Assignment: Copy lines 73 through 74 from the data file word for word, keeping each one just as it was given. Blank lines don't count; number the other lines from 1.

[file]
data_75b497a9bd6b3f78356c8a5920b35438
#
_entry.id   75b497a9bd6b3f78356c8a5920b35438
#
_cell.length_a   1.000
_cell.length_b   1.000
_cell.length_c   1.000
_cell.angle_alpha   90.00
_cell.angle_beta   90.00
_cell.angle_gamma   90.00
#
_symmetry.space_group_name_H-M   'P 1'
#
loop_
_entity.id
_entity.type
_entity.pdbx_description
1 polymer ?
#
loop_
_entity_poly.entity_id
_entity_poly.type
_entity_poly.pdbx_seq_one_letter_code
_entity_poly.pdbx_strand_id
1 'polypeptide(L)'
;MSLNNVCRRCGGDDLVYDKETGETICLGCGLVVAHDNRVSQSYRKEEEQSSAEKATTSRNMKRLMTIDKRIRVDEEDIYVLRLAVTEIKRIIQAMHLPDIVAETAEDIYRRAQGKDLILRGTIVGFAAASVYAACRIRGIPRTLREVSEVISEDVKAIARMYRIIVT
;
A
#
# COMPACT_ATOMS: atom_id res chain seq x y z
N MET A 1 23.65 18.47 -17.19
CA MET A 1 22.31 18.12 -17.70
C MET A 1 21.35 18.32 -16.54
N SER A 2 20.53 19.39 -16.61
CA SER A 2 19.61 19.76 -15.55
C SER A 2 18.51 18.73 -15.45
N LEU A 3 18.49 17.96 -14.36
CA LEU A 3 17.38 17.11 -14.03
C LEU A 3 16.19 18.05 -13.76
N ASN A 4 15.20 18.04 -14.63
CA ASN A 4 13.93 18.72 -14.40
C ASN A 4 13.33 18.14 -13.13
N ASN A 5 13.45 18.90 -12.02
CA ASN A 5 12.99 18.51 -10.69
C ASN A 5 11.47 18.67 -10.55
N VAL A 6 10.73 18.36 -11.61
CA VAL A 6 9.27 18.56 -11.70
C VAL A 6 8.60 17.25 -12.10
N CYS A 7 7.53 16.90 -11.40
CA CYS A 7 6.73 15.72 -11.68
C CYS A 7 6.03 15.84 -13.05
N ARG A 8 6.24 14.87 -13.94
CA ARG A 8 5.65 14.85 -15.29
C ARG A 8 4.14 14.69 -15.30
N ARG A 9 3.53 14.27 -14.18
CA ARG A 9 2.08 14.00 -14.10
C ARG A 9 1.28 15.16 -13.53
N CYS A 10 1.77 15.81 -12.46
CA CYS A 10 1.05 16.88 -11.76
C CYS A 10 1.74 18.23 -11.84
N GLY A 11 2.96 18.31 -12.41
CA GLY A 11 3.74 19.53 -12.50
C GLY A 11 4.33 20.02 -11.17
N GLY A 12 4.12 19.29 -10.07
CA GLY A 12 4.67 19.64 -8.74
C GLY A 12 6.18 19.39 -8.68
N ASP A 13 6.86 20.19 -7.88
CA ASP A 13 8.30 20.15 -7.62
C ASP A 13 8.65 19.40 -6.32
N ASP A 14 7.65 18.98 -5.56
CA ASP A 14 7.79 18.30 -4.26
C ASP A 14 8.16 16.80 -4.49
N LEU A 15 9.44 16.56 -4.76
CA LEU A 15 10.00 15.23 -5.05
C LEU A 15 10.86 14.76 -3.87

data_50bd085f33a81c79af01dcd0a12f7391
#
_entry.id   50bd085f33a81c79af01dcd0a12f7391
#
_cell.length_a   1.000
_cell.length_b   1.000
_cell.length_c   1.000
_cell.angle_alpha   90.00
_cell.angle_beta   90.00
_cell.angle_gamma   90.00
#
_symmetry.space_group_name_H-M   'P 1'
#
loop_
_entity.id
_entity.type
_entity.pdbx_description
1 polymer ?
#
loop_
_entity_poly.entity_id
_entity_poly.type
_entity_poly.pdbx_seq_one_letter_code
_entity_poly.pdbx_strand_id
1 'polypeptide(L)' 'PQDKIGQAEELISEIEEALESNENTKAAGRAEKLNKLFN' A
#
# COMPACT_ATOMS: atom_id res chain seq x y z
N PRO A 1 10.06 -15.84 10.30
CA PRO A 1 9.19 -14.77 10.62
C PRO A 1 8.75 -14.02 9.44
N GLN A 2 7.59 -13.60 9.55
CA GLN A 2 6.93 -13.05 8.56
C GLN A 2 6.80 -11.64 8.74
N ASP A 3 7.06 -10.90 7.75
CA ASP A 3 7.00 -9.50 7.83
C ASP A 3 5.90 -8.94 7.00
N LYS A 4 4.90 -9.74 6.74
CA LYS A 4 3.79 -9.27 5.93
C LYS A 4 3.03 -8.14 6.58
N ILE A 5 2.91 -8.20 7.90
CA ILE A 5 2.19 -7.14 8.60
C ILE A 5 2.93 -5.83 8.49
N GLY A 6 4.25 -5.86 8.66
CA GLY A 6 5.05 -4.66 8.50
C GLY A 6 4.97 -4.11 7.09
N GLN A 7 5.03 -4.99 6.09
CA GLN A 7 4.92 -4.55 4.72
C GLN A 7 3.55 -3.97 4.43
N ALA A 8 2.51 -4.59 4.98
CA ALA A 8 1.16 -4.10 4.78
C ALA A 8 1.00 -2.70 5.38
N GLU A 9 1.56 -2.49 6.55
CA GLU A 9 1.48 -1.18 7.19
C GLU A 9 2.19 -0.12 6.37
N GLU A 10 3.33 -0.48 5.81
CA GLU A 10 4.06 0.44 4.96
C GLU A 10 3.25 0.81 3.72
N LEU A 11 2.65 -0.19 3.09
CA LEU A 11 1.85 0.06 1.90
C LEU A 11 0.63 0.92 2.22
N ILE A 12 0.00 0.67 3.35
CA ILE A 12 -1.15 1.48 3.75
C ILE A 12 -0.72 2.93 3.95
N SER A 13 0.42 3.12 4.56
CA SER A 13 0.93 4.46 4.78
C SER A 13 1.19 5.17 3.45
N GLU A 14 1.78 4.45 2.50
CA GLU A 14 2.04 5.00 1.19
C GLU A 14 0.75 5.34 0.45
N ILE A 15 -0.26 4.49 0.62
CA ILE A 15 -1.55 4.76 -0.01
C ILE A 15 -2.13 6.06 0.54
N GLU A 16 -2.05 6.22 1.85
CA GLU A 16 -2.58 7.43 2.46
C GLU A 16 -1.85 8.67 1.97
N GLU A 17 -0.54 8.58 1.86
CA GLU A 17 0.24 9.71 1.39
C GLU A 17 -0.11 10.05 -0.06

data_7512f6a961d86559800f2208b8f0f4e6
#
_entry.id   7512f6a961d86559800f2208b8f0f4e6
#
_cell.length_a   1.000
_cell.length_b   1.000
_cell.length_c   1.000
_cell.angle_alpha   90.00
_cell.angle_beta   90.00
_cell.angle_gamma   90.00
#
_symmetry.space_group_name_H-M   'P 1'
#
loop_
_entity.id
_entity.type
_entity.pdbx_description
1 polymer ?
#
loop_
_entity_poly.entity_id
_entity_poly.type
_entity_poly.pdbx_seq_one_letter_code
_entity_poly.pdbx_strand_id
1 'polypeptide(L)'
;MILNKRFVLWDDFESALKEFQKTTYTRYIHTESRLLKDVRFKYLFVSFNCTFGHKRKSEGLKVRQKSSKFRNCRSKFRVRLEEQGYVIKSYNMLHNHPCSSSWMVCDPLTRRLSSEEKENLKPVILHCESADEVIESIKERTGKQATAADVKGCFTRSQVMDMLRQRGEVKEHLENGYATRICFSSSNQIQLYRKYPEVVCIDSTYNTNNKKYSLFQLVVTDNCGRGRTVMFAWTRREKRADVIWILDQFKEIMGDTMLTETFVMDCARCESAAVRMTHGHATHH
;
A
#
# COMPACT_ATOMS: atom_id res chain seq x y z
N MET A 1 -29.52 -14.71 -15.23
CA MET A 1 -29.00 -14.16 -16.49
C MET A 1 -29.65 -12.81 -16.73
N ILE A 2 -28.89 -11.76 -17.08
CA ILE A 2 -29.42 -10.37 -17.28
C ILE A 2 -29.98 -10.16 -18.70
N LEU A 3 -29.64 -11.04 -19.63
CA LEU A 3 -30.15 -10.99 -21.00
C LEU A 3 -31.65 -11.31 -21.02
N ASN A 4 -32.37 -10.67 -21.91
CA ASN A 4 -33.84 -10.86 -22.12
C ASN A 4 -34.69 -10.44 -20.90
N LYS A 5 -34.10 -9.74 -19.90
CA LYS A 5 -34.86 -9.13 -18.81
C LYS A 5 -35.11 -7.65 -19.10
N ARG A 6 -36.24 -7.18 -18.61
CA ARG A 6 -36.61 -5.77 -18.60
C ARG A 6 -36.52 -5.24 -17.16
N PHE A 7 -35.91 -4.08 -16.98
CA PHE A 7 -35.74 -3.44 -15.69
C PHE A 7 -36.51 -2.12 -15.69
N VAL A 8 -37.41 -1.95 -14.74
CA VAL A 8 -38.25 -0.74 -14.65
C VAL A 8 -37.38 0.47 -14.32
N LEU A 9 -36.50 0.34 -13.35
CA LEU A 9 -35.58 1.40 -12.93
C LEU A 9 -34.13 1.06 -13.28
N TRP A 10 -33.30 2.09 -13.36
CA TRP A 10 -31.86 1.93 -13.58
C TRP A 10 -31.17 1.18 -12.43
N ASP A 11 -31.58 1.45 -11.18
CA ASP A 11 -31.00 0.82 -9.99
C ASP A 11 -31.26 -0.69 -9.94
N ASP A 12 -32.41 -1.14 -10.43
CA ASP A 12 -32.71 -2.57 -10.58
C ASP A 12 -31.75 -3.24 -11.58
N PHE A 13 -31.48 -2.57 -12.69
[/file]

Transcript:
N LEU A 15 9.44 16.56 -4.76
CA LEU A 15 10.00 15.23 -5.05